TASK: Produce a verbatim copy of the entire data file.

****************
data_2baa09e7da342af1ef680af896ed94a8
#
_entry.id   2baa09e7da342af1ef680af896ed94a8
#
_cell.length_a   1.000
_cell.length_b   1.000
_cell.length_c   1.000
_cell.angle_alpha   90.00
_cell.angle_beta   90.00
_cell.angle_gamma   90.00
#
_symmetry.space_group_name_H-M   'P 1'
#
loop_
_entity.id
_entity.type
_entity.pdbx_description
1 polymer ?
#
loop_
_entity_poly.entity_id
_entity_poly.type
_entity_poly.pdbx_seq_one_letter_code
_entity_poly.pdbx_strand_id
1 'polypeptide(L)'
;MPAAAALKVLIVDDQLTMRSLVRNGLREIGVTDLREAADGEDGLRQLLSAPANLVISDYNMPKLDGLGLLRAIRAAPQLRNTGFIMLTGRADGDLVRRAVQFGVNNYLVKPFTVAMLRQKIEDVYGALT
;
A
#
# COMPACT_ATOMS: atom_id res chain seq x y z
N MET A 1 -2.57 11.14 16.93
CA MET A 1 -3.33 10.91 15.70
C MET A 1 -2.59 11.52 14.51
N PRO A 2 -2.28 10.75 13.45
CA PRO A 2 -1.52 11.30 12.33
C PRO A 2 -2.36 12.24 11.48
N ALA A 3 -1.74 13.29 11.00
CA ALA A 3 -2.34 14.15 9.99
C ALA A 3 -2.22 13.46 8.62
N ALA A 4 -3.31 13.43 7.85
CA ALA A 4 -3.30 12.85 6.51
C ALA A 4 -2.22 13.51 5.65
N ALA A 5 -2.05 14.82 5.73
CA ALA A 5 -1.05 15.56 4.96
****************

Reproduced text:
data_2baa09e7da342af1ef680af896ed94a8
#
_entry.id   2baa09e7da342af1ef680af896ed94a8
#
_cell.length_a   1.000
_cell.length_b   1.000
_cell.length_c   1.000
_cell.angle_alpha   90.00
_cell.angle_beta   90.00
_cell.angle_gamma   90.00
#
_symmetry.space_group_name_H-M   'P 1'
#
loop_
_entity.id
_entity.type
_entity.pdbx_description
1 polymer ?
#
loop_
_entity_poly.entity_id
_entity_poly.type
_entity_poly.pdbx_seq_one_letter_code
_entity_poly.pdbx_strand_id
1 'polypeptide(L)'
;MPAAAALKVLIVDDQLTMRSLVRNGLREIGVTDLREAADGEDGLRQLLSAPANLVISDYNMPKLDGLGLLRAIRAAPQLRNTGFIMLTGRADGDLVRRAVQFGVNNYLVKPFTVAMLRQKIEDVYGALT
;
A
#
# COMPACT_ATOMS: atom_id res chain seq x y z
N MET A 1 -2.57 11.14 16.93
CA MET A 1 -3.33 10.91 15.70
C MET A 1 -2.59 11.52 14.51
N PRO A 2 -2.28 10.75 13.45
CA PRO A 2 -1.52 11.30 12.33
C PRO A 2 -2.36 12.24 11.48
N ALA A 3 -1.74 13.29 11.00
CA ALA A 3 -2.34 14.15 9.99
C ALA A 3 -2.22 13.46 8.62
N ALA A 4 -3.31 13.43 7.85
CA ALA A 4 -3.30 12.85 6.51
C ALA A 4 -2.22 13.51 5.65
N ALA A 5 -2.05 14.82 5.73
CA ALA A 5 -1.05 15.56 4.96